In the Largo de Jesus, in the heart of Setúbal’s historic centre, there is the Convent after which the square was named. It was built on the initiative of Justa Rodrigues Pereira, lover of king Manuel I, by collecting a group of Franciscan nuns from the Order of Saint Claire. The project was designed by one of the royal court’s favourite architects, Boitaca. He became one of the first to work on the Monastery of Jerónimos (Hieronymos).
Although it was severely damaged in the 1755 earthquake and had to be subsequently rebuilt, the structure retains many of its initial features including the church façade, the entrance and the Manueline style windows.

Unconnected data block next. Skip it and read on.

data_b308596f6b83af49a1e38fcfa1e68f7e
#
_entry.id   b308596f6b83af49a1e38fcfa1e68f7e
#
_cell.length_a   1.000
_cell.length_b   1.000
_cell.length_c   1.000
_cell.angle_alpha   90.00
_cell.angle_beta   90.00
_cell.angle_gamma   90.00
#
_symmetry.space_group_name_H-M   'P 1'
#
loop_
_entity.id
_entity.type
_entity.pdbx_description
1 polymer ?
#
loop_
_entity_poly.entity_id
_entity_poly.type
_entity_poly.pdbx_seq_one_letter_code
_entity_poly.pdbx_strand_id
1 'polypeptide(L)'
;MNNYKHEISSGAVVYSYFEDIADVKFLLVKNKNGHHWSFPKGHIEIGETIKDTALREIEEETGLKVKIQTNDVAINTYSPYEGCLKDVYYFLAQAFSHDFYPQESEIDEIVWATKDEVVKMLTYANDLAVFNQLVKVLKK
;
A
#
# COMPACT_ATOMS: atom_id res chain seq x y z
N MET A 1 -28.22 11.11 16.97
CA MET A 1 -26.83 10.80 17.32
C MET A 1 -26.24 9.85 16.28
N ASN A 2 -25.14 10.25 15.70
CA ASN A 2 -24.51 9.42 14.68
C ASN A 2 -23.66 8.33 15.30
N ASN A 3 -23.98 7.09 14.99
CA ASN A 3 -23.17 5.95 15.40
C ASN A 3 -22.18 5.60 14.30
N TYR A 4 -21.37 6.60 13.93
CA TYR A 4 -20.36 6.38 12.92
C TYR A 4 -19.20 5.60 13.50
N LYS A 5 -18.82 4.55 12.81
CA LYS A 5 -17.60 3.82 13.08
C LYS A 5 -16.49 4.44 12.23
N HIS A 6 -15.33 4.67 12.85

The interior takes on a salon type layout with the naves, of the same height supported by bust columns. The upper choir was reserved for the Clarissa nuns; the only place where they could attend mass as it was a closed order. The ogival crossed vaults are marvellous examples of the Manueline style. The main chapel is covered in green and white tiles dating from the 16th century. On the lateral walls, there are 17th century tiled panels depicting scenes from the Virgin’s life.
The convent’s outer buildings are currently take up by the Museum of Setúbal. Among the pieces in this notable collection are the Primitives of Setúbal, the 16th century Portuguese school of painting and a key stage in the history of art of Portugal.